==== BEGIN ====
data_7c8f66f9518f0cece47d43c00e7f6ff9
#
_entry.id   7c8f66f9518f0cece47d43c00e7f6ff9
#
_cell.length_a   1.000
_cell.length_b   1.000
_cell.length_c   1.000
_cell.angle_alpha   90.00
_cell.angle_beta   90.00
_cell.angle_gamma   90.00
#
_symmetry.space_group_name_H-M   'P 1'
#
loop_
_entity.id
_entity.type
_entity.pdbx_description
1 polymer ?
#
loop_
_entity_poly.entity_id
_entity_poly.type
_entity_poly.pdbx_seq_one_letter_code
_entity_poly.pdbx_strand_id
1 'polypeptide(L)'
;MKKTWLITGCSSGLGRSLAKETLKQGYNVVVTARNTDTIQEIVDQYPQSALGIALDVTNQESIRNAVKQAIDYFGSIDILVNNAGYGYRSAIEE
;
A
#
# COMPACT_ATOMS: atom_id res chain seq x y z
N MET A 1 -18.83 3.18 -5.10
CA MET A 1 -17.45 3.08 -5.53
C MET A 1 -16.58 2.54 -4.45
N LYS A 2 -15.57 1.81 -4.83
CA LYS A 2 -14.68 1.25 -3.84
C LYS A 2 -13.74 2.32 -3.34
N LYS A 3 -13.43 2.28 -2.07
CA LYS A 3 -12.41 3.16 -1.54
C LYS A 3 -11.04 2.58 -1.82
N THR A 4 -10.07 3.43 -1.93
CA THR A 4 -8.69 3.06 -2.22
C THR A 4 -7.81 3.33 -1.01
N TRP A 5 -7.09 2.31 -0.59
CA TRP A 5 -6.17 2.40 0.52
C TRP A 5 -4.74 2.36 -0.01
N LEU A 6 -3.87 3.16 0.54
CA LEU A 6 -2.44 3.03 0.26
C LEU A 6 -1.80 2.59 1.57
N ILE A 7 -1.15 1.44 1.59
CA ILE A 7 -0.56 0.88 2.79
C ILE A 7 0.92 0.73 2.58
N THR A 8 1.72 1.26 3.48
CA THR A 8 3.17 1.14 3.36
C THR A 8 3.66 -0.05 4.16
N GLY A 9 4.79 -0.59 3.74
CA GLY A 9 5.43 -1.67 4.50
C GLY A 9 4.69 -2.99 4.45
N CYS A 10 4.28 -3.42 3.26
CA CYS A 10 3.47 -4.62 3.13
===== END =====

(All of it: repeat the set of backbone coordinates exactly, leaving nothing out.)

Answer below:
data_7c8f66f9518f0cece47d43c00e7f6ff9
#
_entry.id   7c8f66f9518f0cece47d43c00e7f6ff9
#
_cell.length_a   1.000
_cell.length_b   1.000
_cell.length_c   1.000
_cell.angle_alpha   90.00
_cell.angle_beta   90.00
_cell.angle_gamma   90.00
#
_symmetry.space_group_name_H-M   'P 1'
#
loop_
_entity.id
_entity.type
_entity.pdbx_description
1 polymer ?
#
loop_
_entity_poly.entity_id
_entity_poly.type
_entity_poly.pdbx_seq_one_letter_code
_entity_poly.pdbx_strand_id
1 'polypeptide(L)'
;MKKTWLITGCSSGLGRSLAKETLKQGYNVVVTARNTDTIQEIVDQYPQSALGIALDVTNQESIRNAVKQAIDYFGSIDILVNNAGYGYRSAIEE
;
A
#
# COMPACT_ATOMS: atom_id res chain seq x y z
N MET A 1 -18.83 3.18 -5.10
CA MET A 1 -17.45 3.08 -5.53
C MET A 1 -16.58 2.54 -4.45
N LYS A 2 -15.57 1.81 -4.83
CA LYS A 2 -14.68 1.25 -3.84
C LYS A 2 -13.74 2.32 -3.34
N LYS A 3 -13.43 2.28 -2.07
CA LYS A 3 -12.41 3.16 -1.54
C LYS A 3 -11.04 2.58 -1.82
N THR A 4 -10.07 3.43 -1.93
CA THR A 4 -8.69 3.06 -2.22
C THR A 4 -7.81 3.33 -1.01
N TRP A 5 -7.09 2.31 -0.59
CA TRP A 5 -6.17 2.40 0.52
C TRP A 5 -4.74 2.36 -0.01
N LEU A 6 -3.87 3.16 0.54
CA LEU A 6 -2.44 3.03 0.26
C LEU A 6 -1.80 2.59 1.57
N ILE A 7 -1.15 1.44 1.59
CA ILE A 7 -0.56 0.88 2.79
C ILE A 7 0.92 0.73 2.58
N THR A 8 1.72 1.26 3.48
CA THR A 8 3.17 1.14 3.36
C THR A 8 3.66 -0.05 4.16
N GLY A 9 4.79 -0.59 3.74
CA GLY A 9 5.43 -1.67 4.50
C GLY A 9 4.69 -2.99 4.45
N CYS A 10 4.28 -3.42 3.26
CA CYS A 10 3.47 -4.62 3.13